Heartbreaks are TV gold

Heartbreaks Delay pics

Heartbreaks Delay pics

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REVIEW by GREG LAMBERT

MORECAMBE’S tourism department couldn’t have made a better advertisement for the town than The Heartbreaks’ TV debut.

The indie band burst onto the small screen this morning in Channel 4’s Presenting...The Heartbreaks – an evocative 10-minute film of interviews with all four members to a backdrop of tracks from their album Funtimes and dazzling footage of Morecambe.

Along the way the Winter Gardens, Happy Mount Park and that big Bay view are shown off in all their glory.

And The Heartbreaks come across like budding superstars on camera: their youthful energy, biting wit, intelligent introspection and stylish looks perfect for the small screen.

Filmed by Darren Conway, the documentary begins with a panoramic seaside shot of Morecambe seafront.

A voiceover by bass player Chris “Deaks” Deakin explains how Morecambe’s bleak beauty has inspired The Heartbreaks.

“The whole place is sort of tragic and sort of tacky but there’s loads of romance here,” he says.

“I’d challenge anybody who says they’re not affected by looking over the Bay.”

While sitting in an empty but cinematic Winter Gardens, front man Matthew Whitehouse then provides an insight into the band’s influences.

“Being from Morecambe, somewhere that didn’t have a music scene growing up...we were in our bedrooms listening to the Small Faces, The Jam and The Kinks,” he says, perusing his collection of Blondie vinyl LPs.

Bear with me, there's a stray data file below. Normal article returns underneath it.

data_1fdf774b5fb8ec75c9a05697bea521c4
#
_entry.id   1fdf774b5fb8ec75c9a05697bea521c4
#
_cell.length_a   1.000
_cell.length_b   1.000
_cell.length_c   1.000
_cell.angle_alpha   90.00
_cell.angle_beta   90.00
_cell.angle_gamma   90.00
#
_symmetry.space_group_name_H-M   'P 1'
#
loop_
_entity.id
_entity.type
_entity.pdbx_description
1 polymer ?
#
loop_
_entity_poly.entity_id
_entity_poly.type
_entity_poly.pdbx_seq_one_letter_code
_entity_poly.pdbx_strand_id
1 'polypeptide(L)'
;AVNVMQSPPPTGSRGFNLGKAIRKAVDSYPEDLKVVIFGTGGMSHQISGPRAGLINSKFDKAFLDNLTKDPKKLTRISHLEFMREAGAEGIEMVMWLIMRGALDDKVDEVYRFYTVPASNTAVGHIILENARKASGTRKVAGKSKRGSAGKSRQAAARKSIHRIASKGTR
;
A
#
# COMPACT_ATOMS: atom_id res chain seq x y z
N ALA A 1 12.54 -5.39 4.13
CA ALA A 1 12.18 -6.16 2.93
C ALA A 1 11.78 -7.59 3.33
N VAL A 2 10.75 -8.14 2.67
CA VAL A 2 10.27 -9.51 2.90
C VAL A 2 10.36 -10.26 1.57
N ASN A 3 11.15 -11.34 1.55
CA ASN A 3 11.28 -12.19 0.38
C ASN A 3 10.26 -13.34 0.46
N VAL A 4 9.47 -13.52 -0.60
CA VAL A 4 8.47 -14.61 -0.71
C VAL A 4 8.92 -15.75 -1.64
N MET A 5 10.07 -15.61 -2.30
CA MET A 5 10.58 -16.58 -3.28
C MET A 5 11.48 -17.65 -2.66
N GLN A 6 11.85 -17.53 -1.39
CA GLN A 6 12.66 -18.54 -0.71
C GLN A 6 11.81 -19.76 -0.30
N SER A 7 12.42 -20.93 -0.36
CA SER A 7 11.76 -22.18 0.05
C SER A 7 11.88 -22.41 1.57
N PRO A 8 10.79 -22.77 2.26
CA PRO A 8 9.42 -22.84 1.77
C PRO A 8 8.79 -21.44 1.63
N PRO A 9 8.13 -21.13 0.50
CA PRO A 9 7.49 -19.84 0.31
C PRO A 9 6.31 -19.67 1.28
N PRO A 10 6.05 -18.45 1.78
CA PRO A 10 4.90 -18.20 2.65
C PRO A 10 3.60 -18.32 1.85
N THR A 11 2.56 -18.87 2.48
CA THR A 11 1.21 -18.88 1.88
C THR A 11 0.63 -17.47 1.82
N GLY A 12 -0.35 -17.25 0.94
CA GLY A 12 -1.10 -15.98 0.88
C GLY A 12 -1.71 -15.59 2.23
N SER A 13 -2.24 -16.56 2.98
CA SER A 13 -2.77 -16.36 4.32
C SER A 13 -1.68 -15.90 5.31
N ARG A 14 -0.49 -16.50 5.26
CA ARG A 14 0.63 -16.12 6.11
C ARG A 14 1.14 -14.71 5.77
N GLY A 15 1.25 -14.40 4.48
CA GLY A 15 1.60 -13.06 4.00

Guitarist Ryan Wallace is first shown outside The Carleton, then having his trademark quiff sculpted by Victoria Street barber Colin Brown.

The band’s “bad boy” explains how the mods and Northern Soul of the Morecambe Scooter Rally influenced his musical taste and look.

The Heartbreaks’ retro dress sense is a recurring theme throughout. They definitely stand out in Morecambe – a fashionable gang marching shoulder-to-shoulder through Happy Mount Park in turned-up jeans; drummer Joseph Kondras even sporting a natty tweed double-breasted jacket to go with his Monkees mop top.

In a more relaxed moment, the foursome slouch against a wall, chatting about the old Miss Great Britain contests at the Super Swimming Stadium. “Deaks” jokes that on any given day, you might still see a beauty queen in Morecambe town centre!

Then Matthew and Joseph move on to Kate Drummond’s Sunset Ices van outside the Midland.

The chemistry of a long-standing friendship is obvious as the pair reminisce about their teen years working for Lewis’s ice cream company; giggling about when Mr Lewis split them up for six months to stop them larking about!

Chief songwriter Kondras takes a trip on David Lord’s open-topped Morecambe Heritage Bus, candidly revealing the lovelorn ethos behind The Heartbreaks’ lyrics.

Matthew’s endearing combination of self-deprecating humour, take-on-the world confidence and vulnerability is also on display.

At one point the singer defiantly states: “We’re on a different level to any other band out there.”

But then revealing the precarious nature of the music industry, he says: “There’s nothing else I want to do really. I’ve tried doing other things and failed spectaculously.”

Then realising his error, he asks: “Is ‘spectaculously’ a word?”

Resplendent in a creamy hooded mac, Deaks is filmed playing on the “slots” in Pleasureland arcade.

Footage airs of the quartet’s acoustic gig at the recent opening of Marine Road West clothing shop Dotty’s Vintage.

The film rounds off with a scintillating sunset scene over the Bay to the jangle of guitars from the band’s incredible tune Polly.

It fades to black as Joseph remarks: “The Heartbreaks are all about the failures and foibles of youth.

“But there’s truth and hope in it as well, I think.”

An optimistic end to a blissful introductory snapshot of the band and the town.

If you missed The Heartbreaks on Channel 4, watch again HERE